I also understand about pressure from extended family members…my daughters are thought of as being silly and wasting their lives for going to Bible college and praying to be married and have a family. I didn’t even go to Bible college before marrying, so I really wasted my life in their opinion! But I’ve also tried to impress on my daughters that if they have an interest, they need to pursue it now while they are not married, because after marriage and children, those are the priorities.

  • Michael says on: March 1, 2007 at 2:56 pm

     

    I’m living with the in-laws right now, as we prepare to make our trek to move the family to Australia. In the household are my two sons aged 7 and 4, and three of my brothers-in-law aged 17, 15 and 11. There are a lot of boys with varying needs to say the least. And my wife would have you believe there are 6 boys. I won’t go into THAT any further 😉

    My wife is a stay-at-home-mum who works full time with our boys.She nurtures the 4 year old with teaching from the bible, stories and basically the things we believe are good and true. It’s fair to say that I don’t have this skill; she does and does it tremendously. She did the same thing during the day with our eldest who is now in school. They almost get a pre-pre-pre school, which is just great in our opinion.

    What I am good at is playing with the boys. Which I feel is a ministry itself.

    My 4 year old loves Star Wars and Lego Star Wars and colouring books about Star Wars. So once a week he comes with me to work and I set him up in my office and find a brand new Star Wars pictures to colour. About once a month we camp out and do a sleepover; usually watching Star Wars or Nemo or Flushed Away.

    My 7 year old loves to play computer games and cricket. (Hey, I have the right to teach him cricket and NOT baseball ;)) So we play Nintendo DS together, which is really cool as it is a wireless device and if in a WIFI zone we can play against others around the world. It’s a humbling yet fun experience to not be able to beat your 7 year old at Mario kart. And he loves to have me toss him ball after tennis ball that he can smack around to his hearts content. I ought to invest in Wilson tennis balls. He’s quite the batsman this one.

    The 11 and 15 year old are into skateboarding, bikes, music, video games and MySpace. The 15yr old rides his bike to my work some days and we ride home together listening to our MP3’s. If he boards I ride because I suck at boarding. They’re big into World of Warcraft so I’ve got my Night Elf character and do my best to try and keep up with these guys. And we search for new music together and share comments on MySpace.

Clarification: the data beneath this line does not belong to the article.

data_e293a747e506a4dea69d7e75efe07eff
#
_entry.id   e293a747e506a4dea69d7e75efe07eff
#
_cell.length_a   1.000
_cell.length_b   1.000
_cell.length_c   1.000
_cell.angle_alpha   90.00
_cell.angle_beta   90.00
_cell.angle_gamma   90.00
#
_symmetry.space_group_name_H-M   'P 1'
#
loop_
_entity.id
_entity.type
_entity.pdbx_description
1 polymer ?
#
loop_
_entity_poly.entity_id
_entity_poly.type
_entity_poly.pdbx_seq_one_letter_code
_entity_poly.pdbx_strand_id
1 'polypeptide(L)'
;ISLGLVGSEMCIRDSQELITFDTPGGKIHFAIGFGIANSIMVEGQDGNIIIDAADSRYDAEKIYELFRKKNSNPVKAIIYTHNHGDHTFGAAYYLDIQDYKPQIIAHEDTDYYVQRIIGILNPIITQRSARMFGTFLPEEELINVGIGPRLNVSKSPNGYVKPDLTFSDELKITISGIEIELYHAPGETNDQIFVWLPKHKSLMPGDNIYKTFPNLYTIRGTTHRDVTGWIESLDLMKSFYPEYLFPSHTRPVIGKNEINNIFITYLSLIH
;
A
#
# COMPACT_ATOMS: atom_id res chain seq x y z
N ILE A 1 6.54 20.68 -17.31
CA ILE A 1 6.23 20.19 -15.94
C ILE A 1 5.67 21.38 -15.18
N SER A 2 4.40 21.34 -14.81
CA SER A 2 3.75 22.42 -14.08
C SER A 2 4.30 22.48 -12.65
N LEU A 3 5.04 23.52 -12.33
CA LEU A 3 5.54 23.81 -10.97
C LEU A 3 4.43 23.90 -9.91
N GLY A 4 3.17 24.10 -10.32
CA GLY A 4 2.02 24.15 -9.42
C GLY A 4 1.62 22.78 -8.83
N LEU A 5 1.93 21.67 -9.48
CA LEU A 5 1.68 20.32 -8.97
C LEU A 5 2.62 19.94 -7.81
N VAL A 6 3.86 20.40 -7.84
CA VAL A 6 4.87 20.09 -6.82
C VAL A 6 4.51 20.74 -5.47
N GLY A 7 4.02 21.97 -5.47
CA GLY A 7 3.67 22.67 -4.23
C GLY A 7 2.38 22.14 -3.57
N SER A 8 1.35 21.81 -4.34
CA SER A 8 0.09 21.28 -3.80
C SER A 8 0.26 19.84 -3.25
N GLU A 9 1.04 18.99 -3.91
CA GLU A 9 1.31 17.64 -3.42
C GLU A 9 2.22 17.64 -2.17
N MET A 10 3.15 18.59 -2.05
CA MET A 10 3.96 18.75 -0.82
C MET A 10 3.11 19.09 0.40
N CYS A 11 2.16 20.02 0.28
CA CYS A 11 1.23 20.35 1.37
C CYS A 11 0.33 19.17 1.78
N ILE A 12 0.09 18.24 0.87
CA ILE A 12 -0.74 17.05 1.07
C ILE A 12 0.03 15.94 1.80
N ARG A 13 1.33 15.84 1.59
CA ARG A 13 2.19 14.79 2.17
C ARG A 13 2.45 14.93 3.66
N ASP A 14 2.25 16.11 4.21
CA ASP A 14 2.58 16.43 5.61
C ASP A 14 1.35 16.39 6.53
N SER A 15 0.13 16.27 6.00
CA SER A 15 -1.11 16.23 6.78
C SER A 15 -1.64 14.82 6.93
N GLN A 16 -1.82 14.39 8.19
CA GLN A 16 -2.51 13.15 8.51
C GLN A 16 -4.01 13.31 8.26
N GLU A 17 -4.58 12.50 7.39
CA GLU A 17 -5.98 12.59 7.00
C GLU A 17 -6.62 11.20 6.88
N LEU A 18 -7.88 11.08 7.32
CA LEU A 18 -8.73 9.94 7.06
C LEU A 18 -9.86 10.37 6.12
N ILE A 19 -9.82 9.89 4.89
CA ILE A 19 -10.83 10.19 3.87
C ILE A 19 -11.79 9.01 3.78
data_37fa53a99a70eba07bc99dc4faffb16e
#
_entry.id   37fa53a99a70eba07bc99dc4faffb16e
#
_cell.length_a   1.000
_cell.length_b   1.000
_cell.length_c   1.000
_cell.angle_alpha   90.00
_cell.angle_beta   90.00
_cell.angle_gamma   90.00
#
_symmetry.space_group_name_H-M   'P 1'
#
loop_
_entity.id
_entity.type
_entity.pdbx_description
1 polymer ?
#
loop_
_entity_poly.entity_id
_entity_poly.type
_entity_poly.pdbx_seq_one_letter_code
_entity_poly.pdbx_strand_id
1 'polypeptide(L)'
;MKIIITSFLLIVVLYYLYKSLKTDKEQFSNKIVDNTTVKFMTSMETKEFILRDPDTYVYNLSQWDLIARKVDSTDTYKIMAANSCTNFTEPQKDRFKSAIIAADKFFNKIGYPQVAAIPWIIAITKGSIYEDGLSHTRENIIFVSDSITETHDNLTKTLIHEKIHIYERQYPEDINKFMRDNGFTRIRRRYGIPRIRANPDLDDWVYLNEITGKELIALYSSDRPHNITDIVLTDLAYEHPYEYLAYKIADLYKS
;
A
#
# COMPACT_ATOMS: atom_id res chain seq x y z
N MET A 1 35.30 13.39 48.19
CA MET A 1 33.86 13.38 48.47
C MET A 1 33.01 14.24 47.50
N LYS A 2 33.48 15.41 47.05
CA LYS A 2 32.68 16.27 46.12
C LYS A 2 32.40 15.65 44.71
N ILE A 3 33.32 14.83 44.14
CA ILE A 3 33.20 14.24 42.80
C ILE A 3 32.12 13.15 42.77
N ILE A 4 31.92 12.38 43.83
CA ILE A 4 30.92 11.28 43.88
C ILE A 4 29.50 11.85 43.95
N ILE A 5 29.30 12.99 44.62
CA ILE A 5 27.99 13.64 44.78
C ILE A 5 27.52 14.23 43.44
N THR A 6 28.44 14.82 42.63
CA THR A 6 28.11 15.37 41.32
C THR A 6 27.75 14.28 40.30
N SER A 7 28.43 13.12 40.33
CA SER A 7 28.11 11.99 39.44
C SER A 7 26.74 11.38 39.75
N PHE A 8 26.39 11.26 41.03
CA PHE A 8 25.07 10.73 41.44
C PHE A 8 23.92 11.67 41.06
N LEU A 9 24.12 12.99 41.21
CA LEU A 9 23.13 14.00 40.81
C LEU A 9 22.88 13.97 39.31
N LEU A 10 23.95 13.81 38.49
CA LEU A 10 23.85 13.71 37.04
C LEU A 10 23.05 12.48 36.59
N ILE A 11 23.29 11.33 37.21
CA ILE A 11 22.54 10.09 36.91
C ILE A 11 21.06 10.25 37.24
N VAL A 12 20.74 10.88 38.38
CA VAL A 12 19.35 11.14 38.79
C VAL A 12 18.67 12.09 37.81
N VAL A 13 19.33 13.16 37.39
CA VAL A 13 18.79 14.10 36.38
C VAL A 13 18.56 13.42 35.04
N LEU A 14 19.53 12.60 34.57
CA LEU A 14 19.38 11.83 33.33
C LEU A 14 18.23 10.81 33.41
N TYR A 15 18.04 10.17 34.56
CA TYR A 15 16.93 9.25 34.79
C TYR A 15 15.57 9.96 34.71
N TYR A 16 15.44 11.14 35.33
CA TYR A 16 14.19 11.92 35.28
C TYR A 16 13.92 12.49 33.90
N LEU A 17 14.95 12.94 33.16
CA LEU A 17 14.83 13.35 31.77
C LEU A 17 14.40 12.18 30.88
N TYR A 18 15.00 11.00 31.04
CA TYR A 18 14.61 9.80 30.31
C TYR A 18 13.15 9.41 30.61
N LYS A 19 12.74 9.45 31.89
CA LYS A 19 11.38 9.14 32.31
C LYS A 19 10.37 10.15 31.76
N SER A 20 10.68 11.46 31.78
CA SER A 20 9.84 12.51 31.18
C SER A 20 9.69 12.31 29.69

The 17yr old is a bit harder to crack; but we compare our iPod libraries and I plan to join them at a Christian Scream-o concert coming up in March. Why? They asked if I want to go. Screamo metal…. ahhhh… I will go because I am thrilled they even asked me.

    My point is that I believe men play a very big role and ought to take more responsibility in developing relationships with their kids and those around them. I don’t have to join in with MySpace (which I detest) or play Video Games. I could do what my dad did and let them go off and do their thing (because they’re going to do it anyway attitude) while I watch my sports or whatever; or I could join in and hopefully leave an impression that maybe I am cool enough to talk to or hang out with. This is the part where my wife adds the 6th boy; deep down I’m still really a boy having fun with the other boys.

    And that’s what I have going on as I chill with each of the boys. I’m completely open to advice because it’s easier to deal with one of the in-laws blowing me off than my own kids. As the eldest heads towards ten and on to the teen years I don’t know what challenges will come up.

MInTheGap

Standing in the Gap in a Society that's Warring with God.